By Emily Votaw
Leif Vollebekk is an idealist. You can feel it in his music. The way each chorus-less, unwaveringly lonely tune wraps itself into itself until it snaps, wanders or rolls away from the listener seems painstakingly calculated. “North Americana,” Vollebekk’s sophomore effort, is exactly what a lovesick child of the ’90s would invent after years of listening to an odd Holy Trinity of Leonard Cohen, Ryan Adams and Gillian Welch.
“North Americana” is a sparse album expertly recorded on tape, Vollebekk forgoing a recording method that could precisely sniffle out the human mistakes that warm and flesh out his delicately skeletal songs. Each song creates a landscape, each desperate and desolate in its intricacies and infused with lyrics that reflect the modern internal dialogue of a twentysomething in 2014. It’s important to note that “North Americana” is only hitting American shelves in Jan. 28, and has been available for Canadian fans for a while; but that doesn’t change how breathtakingly modern Vollebekk’s lyrics are.
“Pallbearer Blues” is a quiet blues tune, musing over the passing of a perpetually busier, more ambitious friend and the pain of unintentional last goodbyes. Although those themes are timeless, Vollebekk’s delivery is very, very post-2010. “Last time I saw you/ You saw my name in the paper/ Shook my hand/ Wished me luck/ And said you had to go/ But now it’s my turn to see your name in the paper/ Said you were leaving but how was I supposed to know?” Something about Vollebekk’s slightly irreverent way of referring to death, making a sort of pitiful joke out of the circumstances of the loss of someone you don’t quite know, is as quietly hilarious as it is poignant.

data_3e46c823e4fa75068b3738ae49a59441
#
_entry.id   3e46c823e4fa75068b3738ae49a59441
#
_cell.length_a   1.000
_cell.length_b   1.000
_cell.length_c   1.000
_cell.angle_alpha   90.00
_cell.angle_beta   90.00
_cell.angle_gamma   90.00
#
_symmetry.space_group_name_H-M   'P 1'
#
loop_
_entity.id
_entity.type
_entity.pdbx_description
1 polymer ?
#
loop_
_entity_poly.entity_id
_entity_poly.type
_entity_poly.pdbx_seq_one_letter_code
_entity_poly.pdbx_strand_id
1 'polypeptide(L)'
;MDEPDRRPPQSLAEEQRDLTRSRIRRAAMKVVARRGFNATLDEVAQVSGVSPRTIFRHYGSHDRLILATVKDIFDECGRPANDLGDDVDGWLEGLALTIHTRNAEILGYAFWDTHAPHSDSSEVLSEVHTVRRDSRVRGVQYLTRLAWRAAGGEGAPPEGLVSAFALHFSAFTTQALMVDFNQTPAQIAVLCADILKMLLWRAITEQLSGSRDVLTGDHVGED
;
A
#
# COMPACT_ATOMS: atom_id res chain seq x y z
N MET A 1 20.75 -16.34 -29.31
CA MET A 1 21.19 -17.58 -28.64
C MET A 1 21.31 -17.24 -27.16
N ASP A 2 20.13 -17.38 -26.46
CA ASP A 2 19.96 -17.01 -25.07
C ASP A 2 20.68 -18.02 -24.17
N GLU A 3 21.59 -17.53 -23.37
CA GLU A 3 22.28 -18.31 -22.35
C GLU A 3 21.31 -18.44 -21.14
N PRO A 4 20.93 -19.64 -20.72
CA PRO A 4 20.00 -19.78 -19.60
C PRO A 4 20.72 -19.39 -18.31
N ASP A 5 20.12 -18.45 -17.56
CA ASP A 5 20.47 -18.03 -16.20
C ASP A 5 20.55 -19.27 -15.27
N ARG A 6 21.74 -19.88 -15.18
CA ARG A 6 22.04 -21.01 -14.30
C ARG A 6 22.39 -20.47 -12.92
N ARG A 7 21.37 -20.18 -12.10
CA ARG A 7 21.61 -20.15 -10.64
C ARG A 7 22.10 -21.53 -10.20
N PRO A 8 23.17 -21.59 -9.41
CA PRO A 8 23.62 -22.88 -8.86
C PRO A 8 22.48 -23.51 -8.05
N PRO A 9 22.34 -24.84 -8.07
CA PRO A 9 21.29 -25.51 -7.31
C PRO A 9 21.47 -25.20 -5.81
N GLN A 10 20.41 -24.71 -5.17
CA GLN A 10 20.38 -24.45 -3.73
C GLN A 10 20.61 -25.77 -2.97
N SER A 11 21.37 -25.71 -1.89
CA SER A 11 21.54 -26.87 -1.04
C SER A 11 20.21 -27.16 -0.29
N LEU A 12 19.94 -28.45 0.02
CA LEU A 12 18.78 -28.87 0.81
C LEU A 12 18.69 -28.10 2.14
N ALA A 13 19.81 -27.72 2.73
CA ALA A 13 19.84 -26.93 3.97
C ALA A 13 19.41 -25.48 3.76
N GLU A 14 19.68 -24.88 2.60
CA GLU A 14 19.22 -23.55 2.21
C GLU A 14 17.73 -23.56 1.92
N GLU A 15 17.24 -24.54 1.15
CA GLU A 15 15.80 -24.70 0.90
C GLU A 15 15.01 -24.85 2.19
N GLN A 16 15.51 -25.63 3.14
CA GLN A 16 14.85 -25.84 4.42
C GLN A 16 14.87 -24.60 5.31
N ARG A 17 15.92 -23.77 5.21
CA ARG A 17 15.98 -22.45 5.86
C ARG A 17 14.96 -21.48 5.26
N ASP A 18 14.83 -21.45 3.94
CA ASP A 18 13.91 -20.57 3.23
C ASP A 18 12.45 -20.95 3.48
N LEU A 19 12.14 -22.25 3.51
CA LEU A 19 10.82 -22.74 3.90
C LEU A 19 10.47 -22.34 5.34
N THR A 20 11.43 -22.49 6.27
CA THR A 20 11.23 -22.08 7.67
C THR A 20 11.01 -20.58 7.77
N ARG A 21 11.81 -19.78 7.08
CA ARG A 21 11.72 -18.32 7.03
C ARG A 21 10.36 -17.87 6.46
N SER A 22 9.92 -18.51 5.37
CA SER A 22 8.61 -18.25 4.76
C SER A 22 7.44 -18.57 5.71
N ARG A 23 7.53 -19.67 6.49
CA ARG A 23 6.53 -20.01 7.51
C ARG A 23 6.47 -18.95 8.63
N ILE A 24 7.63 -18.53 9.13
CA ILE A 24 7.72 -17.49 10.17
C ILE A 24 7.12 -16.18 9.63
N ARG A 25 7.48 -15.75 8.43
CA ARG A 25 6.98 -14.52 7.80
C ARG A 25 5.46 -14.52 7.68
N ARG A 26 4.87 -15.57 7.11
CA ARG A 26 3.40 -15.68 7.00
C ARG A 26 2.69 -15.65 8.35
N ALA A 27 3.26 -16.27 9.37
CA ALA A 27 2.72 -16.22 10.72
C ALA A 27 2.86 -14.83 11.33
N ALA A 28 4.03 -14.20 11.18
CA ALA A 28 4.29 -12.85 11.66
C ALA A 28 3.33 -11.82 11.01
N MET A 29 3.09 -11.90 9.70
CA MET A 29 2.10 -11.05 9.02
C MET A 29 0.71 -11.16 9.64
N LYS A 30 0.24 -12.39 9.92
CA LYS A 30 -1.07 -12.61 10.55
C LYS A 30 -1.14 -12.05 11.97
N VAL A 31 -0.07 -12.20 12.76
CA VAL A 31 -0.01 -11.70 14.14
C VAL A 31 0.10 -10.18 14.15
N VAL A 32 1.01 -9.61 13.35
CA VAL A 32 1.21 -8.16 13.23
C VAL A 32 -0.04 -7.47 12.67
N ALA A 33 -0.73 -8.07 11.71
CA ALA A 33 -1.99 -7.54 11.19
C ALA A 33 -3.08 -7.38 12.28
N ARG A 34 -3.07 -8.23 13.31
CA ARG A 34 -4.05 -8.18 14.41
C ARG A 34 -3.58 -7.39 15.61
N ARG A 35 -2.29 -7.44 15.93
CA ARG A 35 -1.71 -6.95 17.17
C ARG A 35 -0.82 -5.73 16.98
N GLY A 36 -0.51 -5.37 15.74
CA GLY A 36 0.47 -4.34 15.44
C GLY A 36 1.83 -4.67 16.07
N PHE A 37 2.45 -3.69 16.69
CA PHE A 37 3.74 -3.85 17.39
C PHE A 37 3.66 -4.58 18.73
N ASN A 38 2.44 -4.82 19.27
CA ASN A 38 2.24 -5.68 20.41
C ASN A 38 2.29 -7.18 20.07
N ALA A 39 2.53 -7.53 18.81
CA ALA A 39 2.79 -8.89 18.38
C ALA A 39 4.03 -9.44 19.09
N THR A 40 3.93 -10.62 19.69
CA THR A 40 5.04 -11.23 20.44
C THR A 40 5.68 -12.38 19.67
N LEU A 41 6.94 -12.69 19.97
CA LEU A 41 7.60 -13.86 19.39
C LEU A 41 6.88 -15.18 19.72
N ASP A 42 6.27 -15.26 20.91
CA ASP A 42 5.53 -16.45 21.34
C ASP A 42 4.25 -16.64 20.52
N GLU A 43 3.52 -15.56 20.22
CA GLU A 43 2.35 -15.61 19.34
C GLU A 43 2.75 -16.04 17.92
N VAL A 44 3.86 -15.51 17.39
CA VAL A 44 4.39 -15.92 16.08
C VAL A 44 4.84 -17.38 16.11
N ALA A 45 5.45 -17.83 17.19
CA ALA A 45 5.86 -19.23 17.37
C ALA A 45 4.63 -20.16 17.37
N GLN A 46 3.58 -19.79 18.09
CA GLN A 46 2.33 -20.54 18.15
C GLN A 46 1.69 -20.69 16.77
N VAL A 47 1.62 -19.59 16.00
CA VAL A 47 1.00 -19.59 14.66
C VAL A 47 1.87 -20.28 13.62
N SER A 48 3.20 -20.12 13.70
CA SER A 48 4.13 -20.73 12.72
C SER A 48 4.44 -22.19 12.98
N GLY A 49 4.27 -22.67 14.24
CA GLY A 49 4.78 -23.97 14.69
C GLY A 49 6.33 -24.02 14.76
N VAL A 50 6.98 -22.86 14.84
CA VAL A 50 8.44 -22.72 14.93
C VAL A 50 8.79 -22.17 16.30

Vollebekk carries that same inexplicably modern or postmodern or whatever it is mentality throughout the album, and it’s refreshing. However, certain aspects of the album are trying. “Takk Somuleidis” is the most immediately appealing track, but it also feels like a somewhat contrived attempt at alt-country. Vollebekk employs just about every instrument that the listener has heard by that point, and it should feel good, and it does feel good with repetitive listens, kind of, but something just isn’t quite right.
This is a sort of residual reaction that the listener is left with at certain points throughout the album, even after the accomplished opener, “Southern United States.” Even though everyone enjoys a good reference to Lou Reed’s unrepentantly dark third solo album “Berlin,” there is something about Vollebekk’s more-than-apparent fascination with American music that is detrimental to his music. Vollebekk is obviously going for something that should’ve been released 40, 50, 60 years ago. If Vollebekk’s work was as groundbreaking and unique as Joni Mitchell’s, Hank Williams’ or even Ryan Adams’, “North Americana” would be a truly impressive sophomore effort.
By the time “From the Fourth,” the final song on the album, dissipates into silence, you don’t really feel like you know Vollebekk. And the problem is, you really wish you did.